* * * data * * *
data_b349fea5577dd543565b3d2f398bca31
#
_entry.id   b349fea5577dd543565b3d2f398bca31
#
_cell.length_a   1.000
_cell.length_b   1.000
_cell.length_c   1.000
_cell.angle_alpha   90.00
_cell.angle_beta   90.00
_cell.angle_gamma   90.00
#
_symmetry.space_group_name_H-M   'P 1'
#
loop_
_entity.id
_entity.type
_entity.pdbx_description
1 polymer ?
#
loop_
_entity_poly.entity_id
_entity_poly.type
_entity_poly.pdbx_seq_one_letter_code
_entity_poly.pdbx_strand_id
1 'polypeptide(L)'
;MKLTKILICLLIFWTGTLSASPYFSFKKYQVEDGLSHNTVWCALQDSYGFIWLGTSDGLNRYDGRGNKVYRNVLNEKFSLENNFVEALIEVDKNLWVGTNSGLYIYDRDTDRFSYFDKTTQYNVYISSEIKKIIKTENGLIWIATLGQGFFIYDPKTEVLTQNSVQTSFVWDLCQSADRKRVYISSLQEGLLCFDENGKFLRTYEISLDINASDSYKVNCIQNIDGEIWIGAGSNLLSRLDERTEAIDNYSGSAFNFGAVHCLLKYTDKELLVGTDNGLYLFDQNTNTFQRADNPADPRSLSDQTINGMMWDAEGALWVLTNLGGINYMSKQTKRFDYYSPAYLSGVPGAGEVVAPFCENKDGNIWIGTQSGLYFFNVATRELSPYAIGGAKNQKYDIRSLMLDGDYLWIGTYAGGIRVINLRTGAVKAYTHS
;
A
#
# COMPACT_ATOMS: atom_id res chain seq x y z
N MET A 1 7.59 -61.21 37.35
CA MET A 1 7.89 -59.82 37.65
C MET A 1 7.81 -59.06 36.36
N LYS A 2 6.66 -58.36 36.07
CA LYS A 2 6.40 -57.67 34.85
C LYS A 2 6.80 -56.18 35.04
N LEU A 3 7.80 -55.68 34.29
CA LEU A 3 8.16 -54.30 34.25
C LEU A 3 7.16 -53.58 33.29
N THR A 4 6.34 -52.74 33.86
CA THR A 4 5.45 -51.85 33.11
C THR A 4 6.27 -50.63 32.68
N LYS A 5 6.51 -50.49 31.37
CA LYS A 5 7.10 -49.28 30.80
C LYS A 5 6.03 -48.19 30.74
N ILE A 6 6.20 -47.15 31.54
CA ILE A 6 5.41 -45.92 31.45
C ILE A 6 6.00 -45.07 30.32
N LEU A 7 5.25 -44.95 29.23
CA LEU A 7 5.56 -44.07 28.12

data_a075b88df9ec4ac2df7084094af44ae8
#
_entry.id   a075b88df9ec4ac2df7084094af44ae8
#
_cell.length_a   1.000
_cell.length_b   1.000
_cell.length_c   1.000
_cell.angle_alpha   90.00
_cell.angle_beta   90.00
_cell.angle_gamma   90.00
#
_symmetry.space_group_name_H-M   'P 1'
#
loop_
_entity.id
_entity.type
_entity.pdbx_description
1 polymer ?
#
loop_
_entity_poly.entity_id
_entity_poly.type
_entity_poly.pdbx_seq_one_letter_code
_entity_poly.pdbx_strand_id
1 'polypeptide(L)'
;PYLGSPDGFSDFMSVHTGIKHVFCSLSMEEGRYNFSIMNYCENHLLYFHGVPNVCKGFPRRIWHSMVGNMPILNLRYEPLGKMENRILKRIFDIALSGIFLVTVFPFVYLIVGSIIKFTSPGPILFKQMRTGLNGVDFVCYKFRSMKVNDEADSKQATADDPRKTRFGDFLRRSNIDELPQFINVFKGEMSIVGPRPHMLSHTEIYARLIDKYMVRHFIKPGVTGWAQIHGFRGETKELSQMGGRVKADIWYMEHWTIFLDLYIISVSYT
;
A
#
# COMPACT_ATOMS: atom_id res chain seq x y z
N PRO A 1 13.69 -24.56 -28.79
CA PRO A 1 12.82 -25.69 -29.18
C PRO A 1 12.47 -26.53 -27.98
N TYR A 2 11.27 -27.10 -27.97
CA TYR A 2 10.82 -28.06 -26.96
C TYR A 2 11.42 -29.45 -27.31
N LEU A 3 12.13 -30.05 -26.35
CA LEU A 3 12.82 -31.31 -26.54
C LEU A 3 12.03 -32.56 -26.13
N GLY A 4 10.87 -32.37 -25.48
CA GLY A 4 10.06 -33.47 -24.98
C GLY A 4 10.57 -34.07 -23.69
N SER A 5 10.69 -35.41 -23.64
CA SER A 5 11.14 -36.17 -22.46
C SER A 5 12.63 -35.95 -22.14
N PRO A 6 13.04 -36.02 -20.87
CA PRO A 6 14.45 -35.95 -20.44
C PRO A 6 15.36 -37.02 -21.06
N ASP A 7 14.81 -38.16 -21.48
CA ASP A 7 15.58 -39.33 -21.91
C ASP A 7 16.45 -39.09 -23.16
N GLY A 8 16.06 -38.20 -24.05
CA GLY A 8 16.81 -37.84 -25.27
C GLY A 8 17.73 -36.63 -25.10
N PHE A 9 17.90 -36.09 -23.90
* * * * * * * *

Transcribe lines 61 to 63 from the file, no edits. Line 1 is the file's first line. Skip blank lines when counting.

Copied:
#
_symmetry.space_group_name_H-M   'P 1'
#